Pace Gallery presents "Zhang Huan: Living towards Nothingness" in East Hampton


Zhang Huan, Sea No. 18 (2012).jpg

Zhang Huan, Sea No. 18 (2012). Incense ash on linen. 150 × 280 cm. © Zhang Huan. Courtesy Pace Gallery.

"Pure and clean is the lotus, 

Each petal supports hundreds of millions of worlds. 

Carried by prayer wheels that spin day and night, 

They grow out of the Xiang Ocean and expand endlessly."

– The Praise of Painting on Vairocana's Akanistha Ghanavyuha by Yuxi Liu

Pace Gallery is pleased to present an exhibition of four paintings by Zhang Huan at its East Hampton gallery from September 2 to 19. The show, titled Living towards Nothingness, will feature works from Zhang's celebrated Ash Painting series, which the artist began in 2005 as part of his explorations of ephemerality. Drawn from a body of 30 paintings featuring semi-abstracted depictions of the sea rendered in incense ash on linen, this grouping includes works from 2011 and 2012.

Zhang, who has collected ashes from temples in Shanghai and nearby provinces and maintains a warehouse for the material, has said that "incense burning awakens the spiritual impulse embedded deeply in our subconscious." In Zhang's belief, incense ash "speaks to the fulfilment of millions of hopes, dreams, and blessings" and serves as a material embodiment of prayers and their makers. The series is deeply engaged with the artist's Buddhist practice, and he uses different tones, gradients, and textures of ash to forge his contemplative works. The artist presented a selection of Ash Paintings at his 2020 survey at the State Hermitage Museum, St. Petersburg. With that exhibition, Zhang became the first Chinese contemporary artist to have a solo exhibition at the Russian institution.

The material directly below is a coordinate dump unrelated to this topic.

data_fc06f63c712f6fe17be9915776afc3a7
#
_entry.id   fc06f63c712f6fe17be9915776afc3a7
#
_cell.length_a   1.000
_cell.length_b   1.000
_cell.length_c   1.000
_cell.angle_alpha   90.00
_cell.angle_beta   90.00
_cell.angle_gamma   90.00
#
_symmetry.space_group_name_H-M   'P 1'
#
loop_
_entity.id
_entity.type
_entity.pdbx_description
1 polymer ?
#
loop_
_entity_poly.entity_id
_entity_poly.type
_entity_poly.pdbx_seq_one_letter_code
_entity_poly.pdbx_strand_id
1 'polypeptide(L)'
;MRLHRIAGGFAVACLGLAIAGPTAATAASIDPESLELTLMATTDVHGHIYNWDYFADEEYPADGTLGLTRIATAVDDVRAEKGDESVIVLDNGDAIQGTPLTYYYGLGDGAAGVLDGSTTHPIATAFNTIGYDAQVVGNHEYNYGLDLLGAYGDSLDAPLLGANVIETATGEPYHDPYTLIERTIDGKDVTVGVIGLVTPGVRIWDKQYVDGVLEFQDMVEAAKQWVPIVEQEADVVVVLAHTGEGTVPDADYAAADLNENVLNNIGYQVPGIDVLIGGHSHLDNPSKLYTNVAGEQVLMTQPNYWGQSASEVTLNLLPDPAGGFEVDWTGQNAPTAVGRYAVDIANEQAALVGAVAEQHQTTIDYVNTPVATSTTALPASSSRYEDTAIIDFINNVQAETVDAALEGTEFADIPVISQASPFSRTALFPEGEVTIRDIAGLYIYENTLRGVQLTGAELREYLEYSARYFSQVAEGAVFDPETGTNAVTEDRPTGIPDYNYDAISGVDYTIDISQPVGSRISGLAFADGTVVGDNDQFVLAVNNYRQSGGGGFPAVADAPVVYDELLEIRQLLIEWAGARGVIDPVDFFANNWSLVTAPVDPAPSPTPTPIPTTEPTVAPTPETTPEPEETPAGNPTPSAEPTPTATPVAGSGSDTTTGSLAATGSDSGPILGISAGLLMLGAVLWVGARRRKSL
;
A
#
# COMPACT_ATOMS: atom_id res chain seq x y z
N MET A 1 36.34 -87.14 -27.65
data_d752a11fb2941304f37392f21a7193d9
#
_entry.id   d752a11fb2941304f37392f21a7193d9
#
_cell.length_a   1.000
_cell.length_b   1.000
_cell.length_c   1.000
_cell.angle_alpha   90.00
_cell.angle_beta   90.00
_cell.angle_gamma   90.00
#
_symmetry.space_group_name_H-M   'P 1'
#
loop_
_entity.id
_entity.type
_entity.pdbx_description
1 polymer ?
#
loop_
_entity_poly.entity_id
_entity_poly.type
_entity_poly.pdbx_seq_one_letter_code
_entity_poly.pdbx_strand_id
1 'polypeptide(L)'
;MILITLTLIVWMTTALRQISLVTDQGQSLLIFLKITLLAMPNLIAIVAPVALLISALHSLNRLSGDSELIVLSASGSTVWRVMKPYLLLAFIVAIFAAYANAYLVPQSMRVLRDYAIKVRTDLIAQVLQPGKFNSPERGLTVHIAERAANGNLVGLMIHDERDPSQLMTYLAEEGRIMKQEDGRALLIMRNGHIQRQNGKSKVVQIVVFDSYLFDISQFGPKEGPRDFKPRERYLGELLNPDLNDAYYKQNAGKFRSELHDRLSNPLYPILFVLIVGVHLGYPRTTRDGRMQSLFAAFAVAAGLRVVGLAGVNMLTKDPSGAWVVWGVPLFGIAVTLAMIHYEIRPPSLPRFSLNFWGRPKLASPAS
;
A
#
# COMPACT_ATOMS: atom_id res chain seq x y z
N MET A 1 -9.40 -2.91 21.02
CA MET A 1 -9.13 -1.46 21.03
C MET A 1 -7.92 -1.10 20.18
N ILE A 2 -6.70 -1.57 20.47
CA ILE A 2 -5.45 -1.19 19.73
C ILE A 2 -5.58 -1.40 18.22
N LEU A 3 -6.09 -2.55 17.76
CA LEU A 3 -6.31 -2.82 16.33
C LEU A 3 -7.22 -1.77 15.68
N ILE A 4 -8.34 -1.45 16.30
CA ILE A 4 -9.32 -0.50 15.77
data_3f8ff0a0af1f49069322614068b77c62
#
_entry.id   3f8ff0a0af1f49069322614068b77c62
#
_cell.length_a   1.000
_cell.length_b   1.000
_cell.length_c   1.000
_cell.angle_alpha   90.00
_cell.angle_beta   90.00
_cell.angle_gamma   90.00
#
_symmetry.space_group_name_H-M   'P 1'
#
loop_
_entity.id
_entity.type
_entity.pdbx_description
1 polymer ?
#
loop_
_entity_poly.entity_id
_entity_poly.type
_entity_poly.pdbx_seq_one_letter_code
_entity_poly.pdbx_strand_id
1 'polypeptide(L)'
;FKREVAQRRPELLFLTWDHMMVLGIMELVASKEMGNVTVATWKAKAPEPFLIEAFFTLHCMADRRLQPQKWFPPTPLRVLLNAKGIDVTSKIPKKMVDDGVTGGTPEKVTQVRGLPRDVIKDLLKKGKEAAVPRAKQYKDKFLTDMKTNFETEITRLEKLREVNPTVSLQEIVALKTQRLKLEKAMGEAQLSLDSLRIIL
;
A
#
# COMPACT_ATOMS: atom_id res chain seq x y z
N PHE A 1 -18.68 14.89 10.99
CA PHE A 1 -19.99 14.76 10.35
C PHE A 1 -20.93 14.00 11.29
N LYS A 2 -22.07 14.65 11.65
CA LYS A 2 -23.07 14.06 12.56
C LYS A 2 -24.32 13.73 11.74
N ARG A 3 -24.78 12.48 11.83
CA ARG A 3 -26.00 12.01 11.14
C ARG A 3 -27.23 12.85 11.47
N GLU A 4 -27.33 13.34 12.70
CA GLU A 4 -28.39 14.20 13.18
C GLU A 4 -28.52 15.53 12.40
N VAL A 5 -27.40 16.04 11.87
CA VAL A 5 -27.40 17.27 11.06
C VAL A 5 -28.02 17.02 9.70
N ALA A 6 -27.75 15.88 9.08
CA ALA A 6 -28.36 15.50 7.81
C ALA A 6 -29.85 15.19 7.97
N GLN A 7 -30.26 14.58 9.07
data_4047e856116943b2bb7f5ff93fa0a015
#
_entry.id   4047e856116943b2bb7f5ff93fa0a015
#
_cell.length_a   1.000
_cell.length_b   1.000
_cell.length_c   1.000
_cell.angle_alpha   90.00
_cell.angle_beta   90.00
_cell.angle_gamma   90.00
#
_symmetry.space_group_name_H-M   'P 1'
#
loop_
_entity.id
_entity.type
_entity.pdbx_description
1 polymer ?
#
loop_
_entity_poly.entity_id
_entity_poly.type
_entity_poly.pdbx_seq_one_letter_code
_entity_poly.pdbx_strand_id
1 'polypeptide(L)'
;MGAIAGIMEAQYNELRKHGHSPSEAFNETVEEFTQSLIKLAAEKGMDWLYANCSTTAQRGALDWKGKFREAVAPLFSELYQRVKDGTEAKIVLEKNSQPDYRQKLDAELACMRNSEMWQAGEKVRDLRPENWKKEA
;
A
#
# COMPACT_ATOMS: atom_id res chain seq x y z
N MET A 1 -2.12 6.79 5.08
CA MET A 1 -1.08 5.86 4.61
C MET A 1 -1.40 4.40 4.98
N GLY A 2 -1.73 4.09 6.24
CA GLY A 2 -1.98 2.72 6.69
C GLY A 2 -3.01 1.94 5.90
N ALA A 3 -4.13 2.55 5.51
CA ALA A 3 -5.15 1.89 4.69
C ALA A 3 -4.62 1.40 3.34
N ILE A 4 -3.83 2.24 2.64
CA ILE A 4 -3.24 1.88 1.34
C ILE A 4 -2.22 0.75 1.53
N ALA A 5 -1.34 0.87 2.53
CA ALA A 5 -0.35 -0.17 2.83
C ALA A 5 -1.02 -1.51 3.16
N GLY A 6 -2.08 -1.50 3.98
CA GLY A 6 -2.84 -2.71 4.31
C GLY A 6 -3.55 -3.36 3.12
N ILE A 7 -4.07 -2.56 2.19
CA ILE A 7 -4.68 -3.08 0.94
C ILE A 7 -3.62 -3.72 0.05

About the artist

Born in 1965 in Anyang, Henan, China, Zhang Huan is one of the most vital, influential and provocative contemporary artists working today.

The layers of ideas the artist explored in his early performance art, conceived of as existential explorations and social commentaries, have carried through to the more traditional studio practice he embraced upon moving to Shanghai in 2005, after living and working for eight years in New York City.

Notable one-person exhibitions and installations include: Altered States (2007–08) at the Asia Society, New York; Three-Legged Buddha, Royal Academy of Arts, Annenberg Courtyard, London (2007–08); Dawn of Time, Shanghai Art Museum (2010); Hope Tunnel, Ullens Center for Contemporary Art, Beijing (2010), Soul and Matter, Forte di Belvedere and Palazzo Vecchio (2013); Looking East, Facing West: The World of Zhang Huan, Frederik Meijer Gardens & Sculpture Park, Grand Rapids, Michigan, (2013); Evoking Tradition, Storm King Art Center, Mountainville, New York (2014); and My Temple, erected in Krauthuegel, a city park in Saltzburg, Austria (2015). In 2018, MoMA PS1, New York, exhibited Land: Zhang Huan and Li Binyuan.

About the exhibition

Dates: Sep 2–Sep 19, 2021

Venue: 68 Park Place, East Hampton

Courtesy of the Artist and Pace Gallery.